Seventeen years of Treehouse talk

Seventeen years of Treehouse talk

Thursday, May 10, 2018

From the archives: Sometimes we have to disagree

First posted May 2007; edited slightly. This was the first year that our oldest Squirreling was doing some of her schoolwork at public high school.

Once again something like the "Mars and Venus" syndrome strikes at the blog world, in the guise of a plea for less divisiveness between die-on-that-hill-homeschoolers and those who feel there are equally acceptable educational alternatives.

We could go on in this vein for a long time, you know. "Much-Read Blogger" continues to swat at some of the "divisive" flies that are buzzing around him, his fans pull out their swatters to help, and the rest of us either duck for cover or come swatting back the best we can. Is the issue of divisiveness really the point of these "I know I'll be sorry I posted this" posts? To be frank I think they sound more like politely-disguised attacks on positions with which "Blogger" doesn't personally agree, so it shouldn't be surprising that a bit of fur has to fly over them.

The fact that you exist in whatever way you do is bound to make somebody out there uncomfortable or annoyed, no matter how laid back you are about it. If you've read my snowman condo story,* you'll know we have considered this ourselves. Among homeschoolers, our three girls are considered an average-to-small-sized family; in the mainstream world, just three (who would certainly not only build snowmen but throw snowballs at each other as well, making a fair amount of noise while doing so) are enough to make some kinds of neighbours cringe. Our kids don't burn things down, but they do make noise. We don't have a pet alligator or grow pot on the porch; but Mr. Fixit does do whatever car repairs he can in the driveway, and sometimes I do have several cars here at a time for a meeting. Some people don't like that, you know? Some people had a problem with the big yellow phone van that Mr. Fixit used to drive and park in the driveway, but that's what kept us fed.

If I happen to mention that we had three wonderful homebirths, some people will say that's fine or tell me that their brother's cousin just had a homebirth as well. Other people, though, will assume that I a) feel superior about that, b) think that everybody else should have homebirths, and/or c) must be slightly demented to have thought of doing that in the first place. Some people are just on a different track to start with. There are some people that I'd think were crazy if they said they wanted to give birth at home. But you see, it's not what I say about it that becomes the issue for a lot of people; it's just that we did whatever it was in the first place, so it's assumed that we must hold some kind of militant position on it. We also vaccinate our kids, buy whole wheat pasta but also an occasional bag of marshmallow cookies, and teach them Lutheran catechism even though we now go to an Anabaptist church.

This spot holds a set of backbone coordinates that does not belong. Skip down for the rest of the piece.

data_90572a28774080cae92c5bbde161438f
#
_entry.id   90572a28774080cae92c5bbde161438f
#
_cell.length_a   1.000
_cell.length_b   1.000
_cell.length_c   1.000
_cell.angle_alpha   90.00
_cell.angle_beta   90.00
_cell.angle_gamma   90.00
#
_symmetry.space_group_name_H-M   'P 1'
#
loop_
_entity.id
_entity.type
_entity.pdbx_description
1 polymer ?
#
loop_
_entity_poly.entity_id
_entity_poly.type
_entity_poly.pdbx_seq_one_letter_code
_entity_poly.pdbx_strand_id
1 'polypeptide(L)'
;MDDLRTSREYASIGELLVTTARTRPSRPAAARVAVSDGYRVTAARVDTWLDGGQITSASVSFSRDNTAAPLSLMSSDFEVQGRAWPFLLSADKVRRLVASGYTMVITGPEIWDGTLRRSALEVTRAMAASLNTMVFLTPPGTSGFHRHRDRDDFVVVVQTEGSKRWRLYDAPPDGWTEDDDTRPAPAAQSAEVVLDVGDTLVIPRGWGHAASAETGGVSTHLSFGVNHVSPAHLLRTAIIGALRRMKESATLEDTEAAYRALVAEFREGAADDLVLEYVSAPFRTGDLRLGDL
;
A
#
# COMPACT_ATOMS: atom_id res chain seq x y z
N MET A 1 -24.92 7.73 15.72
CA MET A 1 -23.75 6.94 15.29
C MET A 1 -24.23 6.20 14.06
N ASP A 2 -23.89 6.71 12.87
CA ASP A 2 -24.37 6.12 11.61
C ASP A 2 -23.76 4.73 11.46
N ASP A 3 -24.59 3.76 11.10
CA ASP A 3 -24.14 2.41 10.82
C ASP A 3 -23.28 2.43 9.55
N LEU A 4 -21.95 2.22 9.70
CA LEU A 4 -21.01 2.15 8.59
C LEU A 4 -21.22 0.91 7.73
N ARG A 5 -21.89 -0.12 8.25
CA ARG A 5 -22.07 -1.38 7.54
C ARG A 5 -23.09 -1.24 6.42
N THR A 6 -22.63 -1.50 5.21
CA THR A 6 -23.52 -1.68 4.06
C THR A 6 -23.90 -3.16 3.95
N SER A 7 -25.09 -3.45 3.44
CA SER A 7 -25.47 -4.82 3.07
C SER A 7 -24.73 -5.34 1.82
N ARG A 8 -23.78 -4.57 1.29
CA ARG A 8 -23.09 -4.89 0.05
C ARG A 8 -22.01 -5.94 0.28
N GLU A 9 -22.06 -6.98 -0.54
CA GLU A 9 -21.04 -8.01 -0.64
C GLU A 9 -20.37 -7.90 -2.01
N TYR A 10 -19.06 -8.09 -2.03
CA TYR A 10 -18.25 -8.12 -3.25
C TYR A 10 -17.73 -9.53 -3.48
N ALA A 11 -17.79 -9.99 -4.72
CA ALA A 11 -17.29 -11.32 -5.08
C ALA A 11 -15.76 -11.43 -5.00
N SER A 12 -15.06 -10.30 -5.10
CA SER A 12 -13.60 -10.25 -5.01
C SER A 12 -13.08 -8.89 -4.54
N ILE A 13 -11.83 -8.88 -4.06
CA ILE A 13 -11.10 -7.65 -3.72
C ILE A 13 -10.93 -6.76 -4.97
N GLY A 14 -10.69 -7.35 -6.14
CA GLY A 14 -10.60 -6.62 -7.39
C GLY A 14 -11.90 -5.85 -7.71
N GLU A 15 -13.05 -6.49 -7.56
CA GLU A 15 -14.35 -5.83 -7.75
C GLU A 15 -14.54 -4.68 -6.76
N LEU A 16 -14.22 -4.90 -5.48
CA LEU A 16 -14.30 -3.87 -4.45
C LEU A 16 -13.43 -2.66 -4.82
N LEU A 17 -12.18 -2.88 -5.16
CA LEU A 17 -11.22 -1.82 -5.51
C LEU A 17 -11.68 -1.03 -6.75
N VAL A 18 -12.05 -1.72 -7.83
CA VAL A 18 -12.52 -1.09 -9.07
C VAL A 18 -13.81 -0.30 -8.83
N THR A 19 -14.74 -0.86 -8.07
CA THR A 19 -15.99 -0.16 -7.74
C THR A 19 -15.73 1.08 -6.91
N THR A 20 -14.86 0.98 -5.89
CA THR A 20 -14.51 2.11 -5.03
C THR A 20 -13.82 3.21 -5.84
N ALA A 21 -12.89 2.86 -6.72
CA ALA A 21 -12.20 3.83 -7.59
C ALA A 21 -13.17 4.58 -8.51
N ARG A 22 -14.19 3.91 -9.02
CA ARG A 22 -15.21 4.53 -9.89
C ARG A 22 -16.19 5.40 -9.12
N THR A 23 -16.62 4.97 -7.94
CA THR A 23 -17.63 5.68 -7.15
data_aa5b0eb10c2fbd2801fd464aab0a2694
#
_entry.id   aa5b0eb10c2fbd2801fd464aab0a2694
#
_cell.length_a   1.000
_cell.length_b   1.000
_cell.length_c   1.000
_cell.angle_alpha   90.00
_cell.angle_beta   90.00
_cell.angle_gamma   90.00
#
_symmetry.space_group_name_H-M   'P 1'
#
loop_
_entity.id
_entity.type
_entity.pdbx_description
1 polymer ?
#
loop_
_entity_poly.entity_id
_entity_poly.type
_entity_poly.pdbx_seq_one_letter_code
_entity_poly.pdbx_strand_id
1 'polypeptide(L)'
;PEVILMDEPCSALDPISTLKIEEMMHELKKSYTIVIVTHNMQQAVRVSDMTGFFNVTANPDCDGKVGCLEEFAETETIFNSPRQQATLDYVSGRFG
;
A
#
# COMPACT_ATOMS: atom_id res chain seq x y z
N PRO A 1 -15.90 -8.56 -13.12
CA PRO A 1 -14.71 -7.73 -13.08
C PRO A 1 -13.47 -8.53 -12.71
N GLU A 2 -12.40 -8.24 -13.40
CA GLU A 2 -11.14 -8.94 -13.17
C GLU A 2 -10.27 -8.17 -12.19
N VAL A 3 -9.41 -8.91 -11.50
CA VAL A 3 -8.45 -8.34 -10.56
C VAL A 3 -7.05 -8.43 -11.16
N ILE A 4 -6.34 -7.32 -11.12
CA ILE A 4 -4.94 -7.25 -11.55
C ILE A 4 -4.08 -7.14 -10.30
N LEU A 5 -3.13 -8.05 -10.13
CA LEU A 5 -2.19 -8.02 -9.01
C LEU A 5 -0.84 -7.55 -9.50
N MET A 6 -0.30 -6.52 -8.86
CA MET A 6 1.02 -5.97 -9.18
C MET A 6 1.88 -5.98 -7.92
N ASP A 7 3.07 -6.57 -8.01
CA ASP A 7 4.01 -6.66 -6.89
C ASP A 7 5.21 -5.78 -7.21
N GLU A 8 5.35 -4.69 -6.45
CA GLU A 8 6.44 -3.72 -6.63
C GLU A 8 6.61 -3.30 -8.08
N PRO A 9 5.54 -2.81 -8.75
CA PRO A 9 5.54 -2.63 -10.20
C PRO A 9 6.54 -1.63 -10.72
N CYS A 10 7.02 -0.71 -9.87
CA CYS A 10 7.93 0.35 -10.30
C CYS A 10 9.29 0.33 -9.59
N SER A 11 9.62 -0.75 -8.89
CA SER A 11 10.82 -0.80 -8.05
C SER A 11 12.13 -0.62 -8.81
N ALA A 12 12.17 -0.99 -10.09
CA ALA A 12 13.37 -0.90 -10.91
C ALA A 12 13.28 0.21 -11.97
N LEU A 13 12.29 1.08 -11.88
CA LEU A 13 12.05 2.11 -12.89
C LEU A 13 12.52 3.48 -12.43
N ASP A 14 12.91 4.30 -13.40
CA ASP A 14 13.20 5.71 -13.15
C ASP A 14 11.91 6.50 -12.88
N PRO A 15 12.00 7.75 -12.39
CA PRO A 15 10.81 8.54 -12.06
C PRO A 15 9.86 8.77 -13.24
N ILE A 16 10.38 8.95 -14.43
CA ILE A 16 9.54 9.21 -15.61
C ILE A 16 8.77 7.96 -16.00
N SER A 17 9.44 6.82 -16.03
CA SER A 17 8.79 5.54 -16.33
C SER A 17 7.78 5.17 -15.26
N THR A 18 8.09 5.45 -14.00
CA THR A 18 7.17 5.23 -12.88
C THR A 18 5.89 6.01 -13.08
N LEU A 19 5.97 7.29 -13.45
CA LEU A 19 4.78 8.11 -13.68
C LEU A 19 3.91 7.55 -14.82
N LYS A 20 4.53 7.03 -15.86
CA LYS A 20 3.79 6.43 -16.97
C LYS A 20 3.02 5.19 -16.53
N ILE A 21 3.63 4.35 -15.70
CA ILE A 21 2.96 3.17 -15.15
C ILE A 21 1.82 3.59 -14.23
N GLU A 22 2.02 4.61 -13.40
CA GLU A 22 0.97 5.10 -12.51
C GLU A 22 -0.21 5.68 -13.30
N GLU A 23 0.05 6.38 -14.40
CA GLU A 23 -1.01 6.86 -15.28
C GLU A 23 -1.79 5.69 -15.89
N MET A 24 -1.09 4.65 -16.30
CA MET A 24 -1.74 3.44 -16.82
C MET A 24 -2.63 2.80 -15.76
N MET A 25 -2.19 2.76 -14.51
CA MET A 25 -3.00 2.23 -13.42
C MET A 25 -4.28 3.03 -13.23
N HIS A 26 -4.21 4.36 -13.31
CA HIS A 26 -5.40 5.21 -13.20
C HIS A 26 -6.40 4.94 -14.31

But I digress.

Why did we start homeschooling? It wasn't out of a religious conviction that everyone should homeschool. It was what was right for our family and our child (just one at the time) We had quite a few reasons, large and small, including the fact that the school system here seemed more interested in finding ways to cut back on "optional" things (like special education) than they were in doing what was best for the kids. That is not the same as saying that schools themselves, any schools, must be inherently bad. If I held that position, then I would be at odds with Charlotte Mason, who provided for the needs of both schools and homeschoolers.

If there was a Charlotte Mason school around the corner, would I send them instead of teaching them here? I can't answer that one. I can only answer for things as they are here, now, for our family. In that sense I do agree with "Much-Read Blogger" because I think he's trying to say that each of us should look to our own convictions and listen for God's calling in making decisions about education. I only hope that he's just as serious when he says that he would afford us equal respect for our choices.


*Earlier that year, we were looking at condo townhouses, and someone warned us that the neighbours in those units were very fussy about noise and children and cars with hoods open and other normal parts of life. Apparently there had been a family there with several children, and in the winter they built a snowman on the "common area" between the units. Someone complained to the property manager, and Frosty disappeared. We decided that it did not sound like a good fit for us.

1 comment:

At Home on the Rock... said...

This is so very true! Great post!